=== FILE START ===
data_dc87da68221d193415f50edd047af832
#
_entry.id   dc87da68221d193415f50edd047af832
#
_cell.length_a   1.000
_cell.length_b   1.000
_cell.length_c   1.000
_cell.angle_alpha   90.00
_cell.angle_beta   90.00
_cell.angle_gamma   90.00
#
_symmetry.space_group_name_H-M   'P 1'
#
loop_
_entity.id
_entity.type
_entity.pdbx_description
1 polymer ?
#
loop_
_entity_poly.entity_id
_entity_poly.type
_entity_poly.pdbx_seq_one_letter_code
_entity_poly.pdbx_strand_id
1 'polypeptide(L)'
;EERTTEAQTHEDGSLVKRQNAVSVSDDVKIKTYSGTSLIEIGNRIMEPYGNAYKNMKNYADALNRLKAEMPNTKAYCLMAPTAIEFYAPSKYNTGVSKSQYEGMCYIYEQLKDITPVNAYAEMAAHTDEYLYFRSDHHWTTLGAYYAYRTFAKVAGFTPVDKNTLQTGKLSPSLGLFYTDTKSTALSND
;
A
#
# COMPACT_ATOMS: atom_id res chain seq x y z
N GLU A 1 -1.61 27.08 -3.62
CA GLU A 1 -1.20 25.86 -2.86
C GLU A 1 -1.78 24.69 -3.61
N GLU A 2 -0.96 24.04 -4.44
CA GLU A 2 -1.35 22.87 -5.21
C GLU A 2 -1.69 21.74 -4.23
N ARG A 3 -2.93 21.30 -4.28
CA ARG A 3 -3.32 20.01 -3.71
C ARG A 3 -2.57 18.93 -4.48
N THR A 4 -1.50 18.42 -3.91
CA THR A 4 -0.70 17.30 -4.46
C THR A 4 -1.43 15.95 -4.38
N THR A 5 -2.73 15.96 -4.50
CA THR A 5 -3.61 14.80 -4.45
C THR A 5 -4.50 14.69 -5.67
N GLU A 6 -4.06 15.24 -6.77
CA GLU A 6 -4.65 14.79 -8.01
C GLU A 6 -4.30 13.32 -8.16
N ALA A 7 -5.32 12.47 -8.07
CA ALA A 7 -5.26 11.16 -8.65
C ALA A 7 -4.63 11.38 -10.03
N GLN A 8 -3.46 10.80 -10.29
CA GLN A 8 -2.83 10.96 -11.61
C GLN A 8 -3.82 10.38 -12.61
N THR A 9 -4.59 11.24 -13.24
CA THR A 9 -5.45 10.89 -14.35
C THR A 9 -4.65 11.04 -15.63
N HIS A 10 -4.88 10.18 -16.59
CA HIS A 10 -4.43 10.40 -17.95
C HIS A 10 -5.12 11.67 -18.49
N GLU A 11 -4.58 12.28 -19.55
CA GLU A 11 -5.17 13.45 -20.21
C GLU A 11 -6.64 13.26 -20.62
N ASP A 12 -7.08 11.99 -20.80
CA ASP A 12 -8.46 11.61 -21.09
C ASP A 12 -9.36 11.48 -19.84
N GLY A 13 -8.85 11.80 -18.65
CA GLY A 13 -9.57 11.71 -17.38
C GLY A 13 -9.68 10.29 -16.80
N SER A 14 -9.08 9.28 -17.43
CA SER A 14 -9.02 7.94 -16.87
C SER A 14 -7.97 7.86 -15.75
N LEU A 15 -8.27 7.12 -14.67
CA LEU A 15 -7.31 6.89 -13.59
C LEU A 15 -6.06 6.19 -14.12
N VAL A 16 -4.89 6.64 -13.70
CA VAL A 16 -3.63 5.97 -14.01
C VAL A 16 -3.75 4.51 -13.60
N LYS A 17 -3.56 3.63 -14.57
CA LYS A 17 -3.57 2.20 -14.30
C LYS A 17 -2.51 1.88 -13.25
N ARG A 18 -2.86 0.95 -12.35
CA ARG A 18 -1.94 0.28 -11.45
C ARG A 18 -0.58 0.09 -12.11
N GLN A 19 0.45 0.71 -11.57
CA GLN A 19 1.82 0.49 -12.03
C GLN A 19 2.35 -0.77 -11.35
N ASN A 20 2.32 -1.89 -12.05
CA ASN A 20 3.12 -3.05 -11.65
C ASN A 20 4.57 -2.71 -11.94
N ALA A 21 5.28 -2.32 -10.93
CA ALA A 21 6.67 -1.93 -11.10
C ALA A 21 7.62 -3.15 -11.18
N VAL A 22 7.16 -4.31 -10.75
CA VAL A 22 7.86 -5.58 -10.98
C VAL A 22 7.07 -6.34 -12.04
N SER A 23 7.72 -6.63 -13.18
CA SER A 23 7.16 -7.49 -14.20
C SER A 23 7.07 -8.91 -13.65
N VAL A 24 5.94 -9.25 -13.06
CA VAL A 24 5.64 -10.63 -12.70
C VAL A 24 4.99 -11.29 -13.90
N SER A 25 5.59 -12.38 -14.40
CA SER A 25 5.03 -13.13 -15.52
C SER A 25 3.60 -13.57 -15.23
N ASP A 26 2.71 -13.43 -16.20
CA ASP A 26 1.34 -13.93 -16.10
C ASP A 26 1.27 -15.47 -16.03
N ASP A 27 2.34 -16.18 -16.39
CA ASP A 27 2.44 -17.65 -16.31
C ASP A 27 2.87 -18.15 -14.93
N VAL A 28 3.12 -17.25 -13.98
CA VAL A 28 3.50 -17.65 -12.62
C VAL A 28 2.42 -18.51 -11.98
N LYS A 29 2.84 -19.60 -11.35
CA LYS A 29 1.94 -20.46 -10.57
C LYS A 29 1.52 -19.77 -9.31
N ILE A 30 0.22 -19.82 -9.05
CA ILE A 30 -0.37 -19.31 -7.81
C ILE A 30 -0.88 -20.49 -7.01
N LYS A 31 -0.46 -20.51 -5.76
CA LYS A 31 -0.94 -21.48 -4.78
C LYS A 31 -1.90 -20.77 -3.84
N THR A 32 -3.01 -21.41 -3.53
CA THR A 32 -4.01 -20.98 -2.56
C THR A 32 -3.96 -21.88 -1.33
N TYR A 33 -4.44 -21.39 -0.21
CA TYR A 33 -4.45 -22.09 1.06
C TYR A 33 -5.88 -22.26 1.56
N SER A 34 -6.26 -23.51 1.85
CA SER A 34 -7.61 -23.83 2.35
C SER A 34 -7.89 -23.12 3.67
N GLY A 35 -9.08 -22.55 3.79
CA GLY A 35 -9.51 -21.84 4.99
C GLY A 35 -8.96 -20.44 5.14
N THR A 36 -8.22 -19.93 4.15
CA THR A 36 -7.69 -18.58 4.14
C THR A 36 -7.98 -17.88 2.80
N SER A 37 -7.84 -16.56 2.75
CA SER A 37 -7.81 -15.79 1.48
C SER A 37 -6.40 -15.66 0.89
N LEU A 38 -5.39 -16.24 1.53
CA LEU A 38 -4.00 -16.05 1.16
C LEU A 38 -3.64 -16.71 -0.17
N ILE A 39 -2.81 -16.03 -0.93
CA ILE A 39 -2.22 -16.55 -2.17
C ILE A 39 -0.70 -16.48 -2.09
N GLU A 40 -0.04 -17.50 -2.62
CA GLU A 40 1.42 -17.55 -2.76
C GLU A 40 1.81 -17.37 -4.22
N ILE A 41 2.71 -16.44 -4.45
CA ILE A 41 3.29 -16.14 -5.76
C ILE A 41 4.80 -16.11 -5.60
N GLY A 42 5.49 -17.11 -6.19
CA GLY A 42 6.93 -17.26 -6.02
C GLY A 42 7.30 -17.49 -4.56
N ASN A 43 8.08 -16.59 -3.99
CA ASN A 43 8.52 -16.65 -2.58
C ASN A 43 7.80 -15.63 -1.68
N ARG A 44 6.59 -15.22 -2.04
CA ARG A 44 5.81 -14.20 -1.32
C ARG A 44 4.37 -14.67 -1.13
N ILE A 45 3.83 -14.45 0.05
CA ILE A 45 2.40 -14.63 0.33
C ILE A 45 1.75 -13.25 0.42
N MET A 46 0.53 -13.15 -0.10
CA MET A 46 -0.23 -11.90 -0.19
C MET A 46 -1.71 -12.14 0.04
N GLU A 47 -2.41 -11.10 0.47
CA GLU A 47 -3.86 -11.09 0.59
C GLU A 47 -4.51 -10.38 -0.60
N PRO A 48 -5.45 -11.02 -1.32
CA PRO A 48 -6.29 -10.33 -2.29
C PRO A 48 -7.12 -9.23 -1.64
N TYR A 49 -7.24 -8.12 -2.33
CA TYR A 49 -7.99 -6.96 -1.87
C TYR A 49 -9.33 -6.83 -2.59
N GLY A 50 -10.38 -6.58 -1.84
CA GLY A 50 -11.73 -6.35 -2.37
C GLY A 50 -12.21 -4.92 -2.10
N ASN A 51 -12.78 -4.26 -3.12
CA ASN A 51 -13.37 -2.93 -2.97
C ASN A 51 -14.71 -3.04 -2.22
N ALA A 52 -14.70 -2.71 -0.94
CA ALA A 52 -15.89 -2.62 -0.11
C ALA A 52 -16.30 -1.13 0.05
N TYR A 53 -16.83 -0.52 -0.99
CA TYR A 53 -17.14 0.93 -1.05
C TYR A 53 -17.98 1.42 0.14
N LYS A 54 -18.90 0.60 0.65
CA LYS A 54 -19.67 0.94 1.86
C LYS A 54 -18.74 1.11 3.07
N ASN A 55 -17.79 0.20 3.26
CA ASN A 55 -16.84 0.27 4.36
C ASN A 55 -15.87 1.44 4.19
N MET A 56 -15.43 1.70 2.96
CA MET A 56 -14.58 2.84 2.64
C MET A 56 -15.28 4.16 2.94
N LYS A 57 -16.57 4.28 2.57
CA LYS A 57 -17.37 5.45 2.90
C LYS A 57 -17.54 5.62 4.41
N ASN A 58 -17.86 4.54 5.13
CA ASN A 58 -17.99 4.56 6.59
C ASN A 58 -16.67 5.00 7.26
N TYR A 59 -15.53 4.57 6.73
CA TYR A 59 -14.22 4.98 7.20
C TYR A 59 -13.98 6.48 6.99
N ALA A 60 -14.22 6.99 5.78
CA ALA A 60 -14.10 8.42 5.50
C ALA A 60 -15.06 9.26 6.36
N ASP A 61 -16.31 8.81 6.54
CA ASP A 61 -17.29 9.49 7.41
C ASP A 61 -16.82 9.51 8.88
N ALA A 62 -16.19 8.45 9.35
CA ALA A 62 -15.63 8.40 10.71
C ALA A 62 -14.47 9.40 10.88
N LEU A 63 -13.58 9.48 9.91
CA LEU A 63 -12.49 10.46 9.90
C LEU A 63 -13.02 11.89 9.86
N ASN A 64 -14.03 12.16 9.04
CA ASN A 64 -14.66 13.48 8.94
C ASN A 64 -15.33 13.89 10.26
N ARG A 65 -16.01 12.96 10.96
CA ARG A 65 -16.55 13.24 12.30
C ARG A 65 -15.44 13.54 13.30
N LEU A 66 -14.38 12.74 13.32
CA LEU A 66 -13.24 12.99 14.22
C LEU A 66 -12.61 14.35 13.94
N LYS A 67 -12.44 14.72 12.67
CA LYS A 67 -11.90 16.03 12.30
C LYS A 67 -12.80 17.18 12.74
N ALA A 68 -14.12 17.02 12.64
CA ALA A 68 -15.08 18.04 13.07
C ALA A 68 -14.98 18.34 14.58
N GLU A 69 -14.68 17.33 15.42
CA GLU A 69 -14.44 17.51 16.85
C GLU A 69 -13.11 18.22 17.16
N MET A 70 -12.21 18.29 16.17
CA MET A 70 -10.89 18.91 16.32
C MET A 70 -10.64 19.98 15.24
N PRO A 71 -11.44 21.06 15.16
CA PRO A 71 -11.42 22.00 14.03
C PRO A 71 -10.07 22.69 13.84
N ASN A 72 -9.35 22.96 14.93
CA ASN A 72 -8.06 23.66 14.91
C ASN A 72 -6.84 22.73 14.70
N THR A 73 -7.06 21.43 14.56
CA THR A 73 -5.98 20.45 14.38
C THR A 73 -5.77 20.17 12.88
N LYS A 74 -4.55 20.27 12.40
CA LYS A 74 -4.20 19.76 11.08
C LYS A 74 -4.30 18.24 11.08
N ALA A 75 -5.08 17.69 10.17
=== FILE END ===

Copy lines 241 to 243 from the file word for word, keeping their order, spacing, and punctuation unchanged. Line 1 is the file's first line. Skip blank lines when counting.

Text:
N PRO A 71 -11.44 21.06 15.16
CA PRO A 71 -11.42 22.00 14.03
C PRO A 71 -10.07 22.69 13.84